Trust me not to proof read. It was 20% methane. The danger level is considered 4% from memory and a highly impressive explosion can occur not long after that. 5% maybe? Been a while since I got the run down, but be that as it may, the margin of error in a coal mine for methane levels is quite small, so I'll take your word for it. Some of the work they did in this gallery in the years later was the testing of flash suppessors and water baffling to stop the flame fronts that accomany a mine explosion. Also, a flash unit for a camera that could be used in highly explosive enviroments, that would also survive huge explosions. Even tho it seems obvious, they discovered that the most damage is not caused by the initial explosion, but the shockwave and air being shoved down the tunnels, as well as the debris being licked up and hurled. Enough to turn a 50 ton mine truck to scrap (source - Appin mine disaster, 1978 - now the photos from inside that mine have to be seen to be believed. Machinery in the tens of tons range just thrown up shafts like toys) The explosion gallery advanced the work in explosive knowledge to quite a degree and also to Fuel Air Explosives. Unfortunantly, I dont think it's in operation at present Residents of the area kept complaining. Sadly. This is one impressive example of destructive testing that has helped save people's lives.

I've been to a similar place... (4)

Darth Turbogeek (142348) | more than 13 years ago | (#314073)

The Londonerry Occupational Health and Testing Centre, Richond NSW, Australia. It's a seriously cool place. The best place is what is called the Explosion gallery, where they simulate mine explosions. It is a 50 meter tunnel, which on it's forst test firing in 1979, was filled with a mix of air / methane to a ratio of 320% methane. This was before they knew exactly the power of mine explosions. They worked out they would need a ventilation fan for clearing the noxious gasses after the test firing, so they placed a 3 ton fan at the gallery entrance.

The video of the event went a bit like this.... show the bushland at the tunnekl entrance, a rumble and then a flash and then... BANG!.... and pieces of fan ripped the trees to shreds for 50 meters. Decorated other trees with metal bits for 100's of meters. Oh man, it's an awesome video. Also is a real eye opener to see the sheer power of an uncontrolled explosion.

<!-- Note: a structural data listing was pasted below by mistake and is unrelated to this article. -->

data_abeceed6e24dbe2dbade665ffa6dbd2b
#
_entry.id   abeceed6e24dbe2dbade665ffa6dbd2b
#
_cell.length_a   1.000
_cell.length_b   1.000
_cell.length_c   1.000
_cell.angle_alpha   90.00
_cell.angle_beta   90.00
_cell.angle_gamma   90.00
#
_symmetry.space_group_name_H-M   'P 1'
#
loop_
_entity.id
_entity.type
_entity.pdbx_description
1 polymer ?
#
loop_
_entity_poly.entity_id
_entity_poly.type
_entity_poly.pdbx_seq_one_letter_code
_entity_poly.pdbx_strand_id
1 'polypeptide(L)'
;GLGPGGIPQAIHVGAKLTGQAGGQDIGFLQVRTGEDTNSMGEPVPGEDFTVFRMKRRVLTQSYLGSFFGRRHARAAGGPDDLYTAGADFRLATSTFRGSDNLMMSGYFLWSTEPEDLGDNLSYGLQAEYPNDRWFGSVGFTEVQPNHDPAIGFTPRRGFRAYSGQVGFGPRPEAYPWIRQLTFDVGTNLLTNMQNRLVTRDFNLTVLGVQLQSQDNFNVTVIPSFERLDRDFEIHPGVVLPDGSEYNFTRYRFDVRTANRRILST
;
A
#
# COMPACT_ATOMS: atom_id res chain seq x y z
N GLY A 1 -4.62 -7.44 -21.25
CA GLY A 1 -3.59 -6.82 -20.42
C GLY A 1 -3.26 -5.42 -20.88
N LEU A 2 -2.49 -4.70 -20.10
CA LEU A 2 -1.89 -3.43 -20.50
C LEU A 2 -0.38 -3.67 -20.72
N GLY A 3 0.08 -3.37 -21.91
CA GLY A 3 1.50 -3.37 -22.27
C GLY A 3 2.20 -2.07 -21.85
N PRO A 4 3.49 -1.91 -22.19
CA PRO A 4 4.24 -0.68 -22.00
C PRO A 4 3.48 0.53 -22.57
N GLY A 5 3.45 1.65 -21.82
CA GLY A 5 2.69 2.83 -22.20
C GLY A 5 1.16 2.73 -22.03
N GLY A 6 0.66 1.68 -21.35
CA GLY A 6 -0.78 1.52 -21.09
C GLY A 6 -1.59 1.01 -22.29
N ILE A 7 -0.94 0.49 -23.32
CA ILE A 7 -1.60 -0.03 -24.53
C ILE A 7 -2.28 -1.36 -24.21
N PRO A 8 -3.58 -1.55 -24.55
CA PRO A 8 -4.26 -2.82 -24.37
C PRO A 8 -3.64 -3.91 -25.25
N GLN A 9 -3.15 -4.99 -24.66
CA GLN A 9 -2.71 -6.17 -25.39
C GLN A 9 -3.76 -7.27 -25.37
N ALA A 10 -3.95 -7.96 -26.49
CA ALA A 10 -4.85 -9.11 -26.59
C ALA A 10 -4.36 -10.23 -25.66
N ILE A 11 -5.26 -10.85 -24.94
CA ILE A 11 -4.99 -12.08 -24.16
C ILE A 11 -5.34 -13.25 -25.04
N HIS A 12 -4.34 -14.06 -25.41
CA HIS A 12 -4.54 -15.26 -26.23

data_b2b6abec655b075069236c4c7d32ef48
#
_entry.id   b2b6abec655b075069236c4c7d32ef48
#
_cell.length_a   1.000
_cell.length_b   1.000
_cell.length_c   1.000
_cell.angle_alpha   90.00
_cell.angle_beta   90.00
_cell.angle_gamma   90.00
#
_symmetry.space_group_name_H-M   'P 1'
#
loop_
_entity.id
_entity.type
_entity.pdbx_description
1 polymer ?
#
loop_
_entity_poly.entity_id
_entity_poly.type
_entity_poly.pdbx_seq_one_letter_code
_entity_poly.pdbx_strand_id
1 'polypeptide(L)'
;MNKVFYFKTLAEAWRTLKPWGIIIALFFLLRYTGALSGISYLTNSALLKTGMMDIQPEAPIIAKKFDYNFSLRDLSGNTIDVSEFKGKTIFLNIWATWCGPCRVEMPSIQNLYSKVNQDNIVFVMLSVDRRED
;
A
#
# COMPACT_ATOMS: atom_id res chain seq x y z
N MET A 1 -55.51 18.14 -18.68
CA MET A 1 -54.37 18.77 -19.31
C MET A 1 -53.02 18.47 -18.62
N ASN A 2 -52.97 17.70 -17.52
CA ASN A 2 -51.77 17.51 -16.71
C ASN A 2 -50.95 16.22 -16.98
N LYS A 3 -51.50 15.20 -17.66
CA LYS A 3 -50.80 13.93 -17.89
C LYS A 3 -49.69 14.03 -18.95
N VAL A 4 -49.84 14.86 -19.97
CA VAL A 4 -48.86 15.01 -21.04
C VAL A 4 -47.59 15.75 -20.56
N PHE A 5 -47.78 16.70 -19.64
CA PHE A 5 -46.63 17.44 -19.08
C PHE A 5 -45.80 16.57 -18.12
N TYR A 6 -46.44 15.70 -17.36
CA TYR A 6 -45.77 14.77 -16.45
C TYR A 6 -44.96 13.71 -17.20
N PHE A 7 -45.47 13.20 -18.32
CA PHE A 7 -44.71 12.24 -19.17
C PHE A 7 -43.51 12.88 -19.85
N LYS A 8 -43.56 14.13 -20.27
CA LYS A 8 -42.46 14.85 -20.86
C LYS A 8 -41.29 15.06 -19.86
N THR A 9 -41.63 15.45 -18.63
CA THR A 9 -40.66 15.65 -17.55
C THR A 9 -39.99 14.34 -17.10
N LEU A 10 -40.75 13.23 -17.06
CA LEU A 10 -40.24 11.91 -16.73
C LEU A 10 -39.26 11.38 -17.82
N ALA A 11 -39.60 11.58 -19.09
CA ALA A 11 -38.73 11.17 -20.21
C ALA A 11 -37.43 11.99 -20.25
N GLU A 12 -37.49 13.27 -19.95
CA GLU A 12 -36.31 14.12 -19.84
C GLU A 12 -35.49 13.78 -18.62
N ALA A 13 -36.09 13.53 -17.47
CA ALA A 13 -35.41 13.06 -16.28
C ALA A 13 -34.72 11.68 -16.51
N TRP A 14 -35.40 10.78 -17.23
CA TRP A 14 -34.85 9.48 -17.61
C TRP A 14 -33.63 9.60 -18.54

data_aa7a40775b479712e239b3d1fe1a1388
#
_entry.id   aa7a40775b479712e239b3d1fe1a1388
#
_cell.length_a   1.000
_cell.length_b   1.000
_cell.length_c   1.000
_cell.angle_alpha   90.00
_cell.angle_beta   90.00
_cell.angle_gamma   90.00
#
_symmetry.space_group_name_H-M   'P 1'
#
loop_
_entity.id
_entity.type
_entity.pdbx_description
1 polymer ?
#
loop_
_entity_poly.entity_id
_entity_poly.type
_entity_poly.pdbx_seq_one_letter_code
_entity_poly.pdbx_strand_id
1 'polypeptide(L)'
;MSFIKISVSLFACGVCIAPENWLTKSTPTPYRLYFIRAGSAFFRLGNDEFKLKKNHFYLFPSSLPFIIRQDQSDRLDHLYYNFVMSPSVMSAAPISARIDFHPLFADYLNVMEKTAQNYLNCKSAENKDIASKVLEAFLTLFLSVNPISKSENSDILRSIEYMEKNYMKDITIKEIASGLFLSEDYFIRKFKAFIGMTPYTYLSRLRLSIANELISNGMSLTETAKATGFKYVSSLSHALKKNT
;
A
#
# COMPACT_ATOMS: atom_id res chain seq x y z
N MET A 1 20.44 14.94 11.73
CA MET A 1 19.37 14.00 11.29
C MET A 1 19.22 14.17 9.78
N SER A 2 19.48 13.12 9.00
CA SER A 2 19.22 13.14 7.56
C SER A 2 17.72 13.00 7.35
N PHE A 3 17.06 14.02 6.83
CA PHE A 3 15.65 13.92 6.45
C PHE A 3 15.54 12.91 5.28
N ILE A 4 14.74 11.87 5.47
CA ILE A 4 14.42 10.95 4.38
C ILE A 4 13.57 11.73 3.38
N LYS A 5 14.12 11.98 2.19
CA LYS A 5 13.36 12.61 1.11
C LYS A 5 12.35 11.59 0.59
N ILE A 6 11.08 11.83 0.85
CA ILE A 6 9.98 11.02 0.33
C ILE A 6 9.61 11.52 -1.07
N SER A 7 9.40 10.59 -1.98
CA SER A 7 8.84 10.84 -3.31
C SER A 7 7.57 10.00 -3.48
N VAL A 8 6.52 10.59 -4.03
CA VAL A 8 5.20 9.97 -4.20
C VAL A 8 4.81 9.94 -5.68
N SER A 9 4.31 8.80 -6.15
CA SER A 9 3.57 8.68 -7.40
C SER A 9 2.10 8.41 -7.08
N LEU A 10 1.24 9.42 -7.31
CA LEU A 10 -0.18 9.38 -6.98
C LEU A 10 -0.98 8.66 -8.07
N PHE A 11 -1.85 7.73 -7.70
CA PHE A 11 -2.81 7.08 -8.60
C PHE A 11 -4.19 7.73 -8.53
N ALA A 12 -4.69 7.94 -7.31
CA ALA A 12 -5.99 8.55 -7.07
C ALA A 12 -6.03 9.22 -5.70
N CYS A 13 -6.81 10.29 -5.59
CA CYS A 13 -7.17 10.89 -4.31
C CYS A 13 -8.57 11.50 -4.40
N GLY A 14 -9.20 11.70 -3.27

Other interesting items are a full sized mine gallery to test fire fighting inside a mine, a cable destruction tester (up to 50 million newtons - a 5 inch steel cable breaking can punch holes thro 3 inch steel), an electrical destruction test lab, an engine dyno rated to 5000 hp and some serious computing grunt.

Great place... especially when you know the guy who runs the place.

Aluminum sphere (2)

AntiNorm (155641) | more than 13 years ago | (#314074)

How about a 6 foot aluminum sphere with microwave plasma lamps called the 'Black Ball of Sunlight' to check that new polymer for photodegradation?

I wanted to check that new polymer for photodegradation, but I was blinded instantaneously when I first saw the aluminum sphere in question.

(2:30 am...just finished modern physics homework...mind rambling)

---
The AOL-Time Warner-Microsoft-Intel-CBS-ABC-NBC-Fox corporation:

Re:Aluminum sphere (1)

squeegee-me (169687) | more than 13 years ago | (#314075)

Would the sphere be abel to cook anything like a Thanks Giving turkey?

Re:only 12 million pounds? (1)

Road (170213) | more than 13 years ago | (#314076)

As far as I know, the 2 biggest presses in the world are located 1 in the former Soviet Union, and one in Bldg 56, Denver federal center. It is Part of the Bureau of Reclamation lab. I've worked there, and at NIST in Boulder. (the atomic clock is cool.) The Press at the BOR stands head fully raised 50 feet, and has a head about 15 by 15 feet. The operating pressure is somewhere about 5M newtons. One of the most impressive things I have ever seen in action. I've seen 12"x12" lumber used as "stickers" against the head during a press pour water out like a sponge. And this is cured lumber. They also have tons of other stuff there, a low ambient pressure chamber for cavitation testing, a 100% humidity room, exact models of riverbeds that fill a 100'x50' room to test erosion. Just fantastic.

time.gov (1)

temp0 (170834) | more than 13 years ago | (#314077)

Or just go to Time.Gov [time.gov] It's a tid bit easier.

Re:Ha! Metric unit of mass is still a chunk of met (1)

breic (174686) | more than 13 years ago | (#314078)

The only thing that is stunning is how you waste time replying to the posts of those who wasted time replying to the posts of these idiots.

Oh, wait.

I wonder (4)

Sir_Real (179104) | more than 13 years ago | (#314079)

Do they have a standard BlueTooth spec there? It seems some folks are just estimating. ;)

Re:Ha! Metric unit of mass is still a chunk of met (1)

Yunzil (181064) | more than 13 years ago | (#314081)

The metric system is linked : a liter of pure water weights exactly 1 kilogram...